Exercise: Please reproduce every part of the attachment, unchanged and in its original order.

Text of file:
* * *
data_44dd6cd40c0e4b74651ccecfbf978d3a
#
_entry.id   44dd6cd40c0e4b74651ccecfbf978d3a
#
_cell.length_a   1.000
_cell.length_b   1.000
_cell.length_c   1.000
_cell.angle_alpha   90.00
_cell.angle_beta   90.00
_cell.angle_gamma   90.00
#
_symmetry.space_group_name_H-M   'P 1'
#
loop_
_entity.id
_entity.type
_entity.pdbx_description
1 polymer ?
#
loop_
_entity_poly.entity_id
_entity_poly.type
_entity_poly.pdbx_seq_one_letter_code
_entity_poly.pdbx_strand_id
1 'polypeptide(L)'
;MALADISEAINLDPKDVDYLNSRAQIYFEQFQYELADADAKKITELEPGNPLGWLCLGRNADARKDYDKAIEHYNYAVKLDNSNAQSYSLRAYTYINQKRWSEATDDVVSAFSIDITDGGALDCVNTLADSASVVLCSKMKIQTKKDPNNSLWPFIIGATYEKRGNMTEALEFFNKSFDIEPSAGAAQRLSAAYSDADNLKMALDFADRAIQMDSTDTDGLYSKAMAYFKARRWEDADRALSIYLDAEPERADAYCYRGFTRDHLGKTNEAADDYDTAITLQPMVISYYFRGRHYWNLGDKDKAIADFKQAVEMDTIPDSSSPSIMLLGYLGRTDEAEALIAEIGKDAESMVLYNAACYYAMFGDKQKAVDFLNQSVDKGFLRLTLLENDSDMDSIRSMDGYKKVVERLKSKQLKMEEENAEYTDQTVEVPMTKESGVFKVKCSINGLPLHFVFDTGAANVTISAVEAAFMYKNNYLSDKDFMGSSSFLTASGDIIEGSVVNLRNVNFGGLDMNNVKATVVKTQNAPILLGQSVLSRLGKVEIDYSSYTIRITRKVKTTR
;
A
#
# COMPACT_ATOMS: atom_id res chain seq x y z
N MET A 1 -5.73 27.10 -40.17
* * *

data_44dd6cd40c0e4b74651ccecfbf978d3a
#
_entry.id   44dd6cd40c0e4b74651ccecfbf978d3a
#
_cell.length_a   1.000
_cell.length_b   1.000
_cell.length_c   1.000
_cell.angle_alpha   90.00
_cell.angle_beta   90.00
_cell.angle_gamma   90.00
#
_symmetry.space_group_name_H-M   'P 1'
#
loop_
_entity.id
_entity.type
_entity.pdbx_description
1 polymer ?
#
loop_
_entity_poly.entity_id
_entity_poly.type
_entity_poly.pdbx_seq_one_letter_code
_entity_poly.pdbx_strand_id
1 'polypeptide(L)'
;MALADISEAINLDPKDVDYLNSRAQIYFEQFQYELADADAKKITELEPGNPLGWLCLGRNADARKDYDKAIEHYNYAVKLDNSNAQSYSLRAYTYINQKRWSEATDDVVSAFSIDITDGGALDCVNTLADSASVVLCSKMKIQTKKDPNNSLWPFIIGATYEKRGNMTEALEFFNKSFDIEPSAGAAQRLSAAYSDADNLKMALDFADRAIQMDSTDTDGLYSKAMAYFKARRWEDADRALSIYLDAEPERADAYCYRGFTRDHLGKTNEAADDYDTAITLQPMVISYYFRGRHYWNLGDKDKAIADFKQAVEMDTIPDSSSPSIMLLGYLGRTDEAEALIAEIGKDAESMVLYNAACYYAMFGDKQKAVDFLNQSVDKGFLRLTLLENDSDMDSIRSMDGYKKVVERLKSKQLKMEEENAEYTDQTVEVPMTKESGVFKVKCSINGLPLHFVFDTGAANVTISAVEAAFMYKNNYLSDKDFMGSSSFLTASGDIIEGSVVNLRNVNFGGLDMNNVKATVVKTQNAPILLGQSVLSRLGKVEIDYSSYTIRITRKVKTTR
;
A
#
# COMPACT_ATOMS: atom_id res chain seq x y z
N MET A 1 -5.73 27.10 -40.17